After that, Mr Christophe Hansen received us in a separate room to explain the workings of the European Parliament and the work he himself does as a Member of the European Parliament. The young people also had the opportunity to ask any questions they wanted. They got clear answers from the MEP who gave explanations supplemented by many concrete examples. A good part of the time was dedicated to the burning questions that the students had about the ongoing climate change. To everyone’s surprise, Mr Hansen revealed that the European Parliament receives only 1% of all national budgets of the EU Member States. This is not enough to accelerate and intensify European integration, especially in cultural and environmental terms.
The group was then invited to have a good lunch with Mr Hansen and Mr Donnersbach inside the Parliament. The discussion continued at the table. After lunch, the Luxembourg MEP took leave of the group while expressing his satisfaction with the visit and his confidence in these young people open to Europe.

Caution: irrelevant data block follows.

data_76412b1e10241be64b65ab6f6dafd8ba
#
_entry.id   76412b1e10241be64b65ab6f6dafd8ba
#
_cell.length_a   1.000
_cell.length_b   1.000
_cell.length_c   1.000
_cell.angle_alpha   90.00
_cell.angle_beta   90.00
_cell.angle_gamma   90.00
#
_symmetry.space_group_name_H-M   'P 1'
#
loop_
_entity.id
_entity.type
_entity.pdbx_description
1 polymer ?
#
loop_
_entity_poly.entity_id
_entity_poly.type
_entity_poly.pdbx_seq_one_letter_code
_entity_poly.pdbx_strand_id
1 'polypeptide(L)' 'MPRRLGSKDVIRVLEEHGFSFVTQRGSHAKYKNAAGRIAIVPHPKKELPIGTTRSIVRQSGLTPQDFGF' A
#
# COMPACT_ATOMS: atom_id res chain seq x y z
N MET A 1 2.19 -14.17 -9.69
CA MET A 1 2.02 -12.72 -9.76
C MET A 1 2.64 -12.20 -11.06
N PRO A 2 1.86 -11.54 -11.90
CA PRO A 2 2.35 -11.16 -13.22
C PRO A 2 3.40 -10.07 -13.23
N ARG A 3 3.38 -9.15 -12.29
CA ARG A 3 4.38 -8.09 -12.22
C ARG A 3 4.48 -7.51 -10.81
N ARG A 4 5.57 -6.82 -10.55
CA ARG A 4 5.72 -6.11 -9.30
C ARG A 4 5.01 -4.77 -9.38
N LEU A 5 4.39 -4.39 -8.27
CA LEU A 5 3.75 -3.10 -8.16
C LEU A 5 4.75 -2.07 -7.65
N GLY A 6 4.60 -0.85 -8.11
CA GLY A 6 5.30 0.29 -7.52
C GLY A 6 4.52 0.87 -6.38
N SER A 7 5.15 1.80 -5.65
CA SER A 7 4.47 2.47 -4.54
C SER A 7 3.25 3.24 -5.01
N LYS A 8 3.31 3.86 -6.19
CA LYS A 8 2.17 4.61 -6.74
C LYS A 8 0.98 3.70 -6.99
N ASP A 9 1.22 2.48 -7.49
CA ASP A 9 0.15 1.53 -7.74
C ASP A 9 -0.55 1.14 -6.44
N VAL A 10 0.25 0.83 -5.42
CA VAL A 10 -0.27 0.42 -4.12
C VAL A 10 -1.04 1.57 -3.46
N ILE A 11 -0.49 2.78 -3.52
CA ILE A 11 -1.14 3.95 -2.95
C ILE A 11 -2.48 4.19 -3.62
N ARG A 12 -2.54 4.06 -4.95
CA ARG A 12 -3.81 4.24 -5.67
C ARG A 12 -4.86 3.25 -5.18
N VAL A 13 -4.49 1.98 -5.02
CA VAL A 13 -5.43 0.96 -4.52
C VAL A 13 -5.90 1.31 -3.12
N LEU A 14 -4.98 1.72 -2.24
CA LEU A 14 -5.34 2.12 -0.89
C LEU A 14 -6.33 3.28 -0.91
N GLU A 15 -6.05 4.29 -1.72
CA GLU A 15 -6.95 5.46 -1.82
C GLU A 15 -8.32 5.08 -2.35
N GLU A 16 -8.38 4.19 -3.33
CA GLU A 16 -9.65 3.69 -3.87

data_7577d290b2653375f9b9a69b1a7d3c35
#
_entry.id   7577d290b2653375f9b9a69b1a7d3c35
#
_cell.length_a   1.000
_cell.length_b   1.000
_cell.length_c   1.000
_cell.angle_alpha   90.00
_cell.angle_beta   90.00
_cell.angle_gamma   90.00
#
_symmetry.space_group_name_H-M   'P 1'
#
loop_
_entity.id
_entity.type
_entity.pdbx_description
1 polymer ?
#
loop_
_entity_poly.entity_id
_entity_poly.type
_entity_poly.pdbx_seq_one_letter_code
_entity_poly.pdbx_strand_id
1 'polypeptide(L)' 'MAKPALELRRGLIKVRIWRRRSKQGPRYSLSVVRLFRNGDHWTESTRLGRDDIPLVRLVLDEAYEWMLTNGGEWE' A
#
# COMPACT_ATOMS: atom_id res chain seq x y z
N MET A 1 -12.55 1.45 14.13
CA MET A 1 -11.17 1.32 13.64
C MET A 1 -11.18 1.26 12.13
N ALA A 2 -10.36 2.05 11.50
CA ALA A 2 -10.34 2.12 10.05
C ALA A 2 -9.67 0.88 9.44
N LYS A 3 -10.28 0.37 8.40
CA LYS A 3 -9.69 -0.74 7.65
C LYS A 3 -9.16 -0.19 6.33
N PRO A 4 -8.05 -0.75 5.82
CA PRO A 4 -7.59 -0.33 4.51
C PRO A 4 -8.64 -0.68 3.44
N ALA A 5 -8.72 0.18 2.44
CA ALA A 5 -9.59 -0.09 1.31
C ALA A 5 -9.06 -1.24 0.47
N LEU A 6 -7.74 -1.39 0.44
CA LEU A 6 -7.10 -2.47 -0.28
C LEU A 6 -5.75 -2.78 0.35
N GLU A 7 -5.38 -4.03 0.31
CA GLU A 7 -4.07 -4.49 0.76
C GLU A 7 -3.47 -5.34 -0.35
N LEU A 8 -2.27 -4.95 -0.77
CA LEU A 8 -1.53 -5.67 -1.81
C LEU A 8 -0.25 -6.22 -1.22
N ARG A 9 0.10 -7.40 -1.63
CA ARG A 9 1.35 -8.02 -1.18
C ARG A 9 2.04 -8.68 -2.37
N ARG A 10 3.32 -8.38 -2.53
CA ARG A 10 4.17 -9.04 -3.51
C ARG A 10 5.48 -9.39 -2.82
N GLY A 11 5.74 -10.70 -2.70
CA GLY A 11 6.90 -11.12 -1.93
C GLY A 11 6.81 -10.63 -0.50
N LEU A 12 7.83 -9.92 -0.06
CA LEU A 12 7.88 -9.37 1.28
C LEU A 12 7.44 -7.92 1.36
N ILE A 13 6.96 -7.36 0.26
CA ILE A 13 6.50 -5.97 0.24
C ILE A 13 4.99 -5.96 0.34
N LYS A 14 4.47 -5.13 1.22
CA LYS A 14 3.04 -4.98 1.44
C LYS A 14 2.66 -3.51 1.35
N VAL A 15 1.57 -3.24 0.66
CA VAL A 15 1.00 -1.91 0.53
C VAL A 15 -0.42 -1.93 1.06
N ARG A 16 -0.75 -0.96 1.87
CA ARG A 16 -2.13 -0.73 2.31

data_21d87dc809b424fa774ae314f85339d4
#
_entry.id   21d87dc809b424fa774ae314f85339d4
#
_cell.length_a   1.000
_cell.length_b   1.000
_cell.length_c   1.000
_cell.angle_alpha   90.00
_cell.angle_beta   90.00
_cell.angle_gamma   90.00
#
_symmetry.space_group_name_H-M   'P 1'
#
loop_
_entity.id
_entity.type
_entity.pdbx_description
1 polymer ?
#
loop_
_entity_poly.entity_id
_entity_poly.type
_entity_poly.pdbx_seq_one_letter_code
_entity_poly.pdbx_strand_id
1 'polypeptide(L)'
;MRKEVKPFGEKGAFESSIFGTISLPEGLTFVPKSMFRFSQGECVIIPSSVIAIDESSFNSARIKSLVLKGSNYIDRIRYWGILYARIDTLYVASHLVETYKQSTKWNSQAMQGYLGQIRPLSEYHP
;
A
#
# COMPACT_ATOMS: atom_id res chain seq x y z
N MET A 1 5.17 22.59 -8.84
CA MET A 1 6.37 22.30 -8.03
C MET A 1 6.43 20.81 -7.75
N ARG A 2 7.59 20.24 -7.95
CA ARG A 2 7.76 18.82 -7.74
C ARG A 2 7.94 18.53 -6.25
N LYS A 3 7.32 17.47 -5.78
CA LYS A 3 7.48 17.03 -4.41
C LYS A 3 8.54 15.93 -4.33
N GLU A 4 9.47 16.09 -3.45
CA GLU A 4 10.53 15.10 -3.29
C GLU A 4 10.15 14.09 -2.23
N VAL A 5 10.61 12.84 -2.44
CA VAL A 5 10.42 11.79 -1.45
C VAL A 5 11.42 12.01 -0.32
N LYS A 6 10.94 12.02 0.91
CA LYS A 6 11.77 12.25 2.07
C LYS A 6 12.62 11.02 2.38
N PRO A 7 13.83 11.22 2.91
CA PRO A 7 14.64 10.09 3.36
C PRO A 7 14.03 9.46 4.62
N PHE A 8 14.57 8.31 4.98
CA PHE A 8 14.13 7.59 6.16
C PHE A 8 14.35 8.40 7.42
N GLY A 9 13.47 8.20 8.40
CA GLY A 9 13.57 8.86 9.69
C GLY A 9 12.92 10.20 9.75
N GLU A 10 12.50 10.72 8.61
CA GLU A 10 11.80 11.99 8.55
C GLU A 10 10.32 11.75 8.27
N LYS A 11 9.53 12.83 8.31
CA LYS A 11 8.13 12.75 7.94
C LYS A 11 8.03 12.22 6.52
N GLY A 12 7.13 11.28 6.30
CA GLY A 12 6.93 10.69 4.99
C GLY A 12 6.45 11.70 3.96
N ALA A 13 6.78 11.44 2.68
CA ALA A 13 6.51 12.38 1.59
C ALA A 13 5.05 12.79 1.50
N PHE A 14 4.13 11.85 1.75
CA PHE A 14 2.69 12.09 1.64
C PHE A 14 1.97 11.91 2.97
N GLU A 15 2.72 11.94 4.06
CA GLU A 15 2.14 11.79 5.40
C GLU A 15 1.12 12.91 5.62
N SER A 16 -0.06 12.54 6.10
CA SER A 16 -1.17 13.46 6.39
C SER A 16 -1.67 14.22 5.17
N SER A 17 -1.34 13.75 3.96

For the next two hours, the students took part in a simulation of the political and decision-making activity of the political groups represented in the European Parliament. They were divided into four groups representing the major European parties currently represented in the Parliament. Within each group the task was then to promote and support the voting of two bills. But in order to achieve this, it was necessary to change, by arguing, the own proposals so that majorities could be achieved. This proved to be more difficult than expected, because it was a question of making compromises with other parties in order to obtain the majorities necessary to get the bills accepted. This is a good example of how difficult it can be to reach agreement for the 751 MEPs.
At around 5pm we said goodbye to Mr Donnersbach and the European Parliament and were back in Esch-sur-Alzette at around 8pm.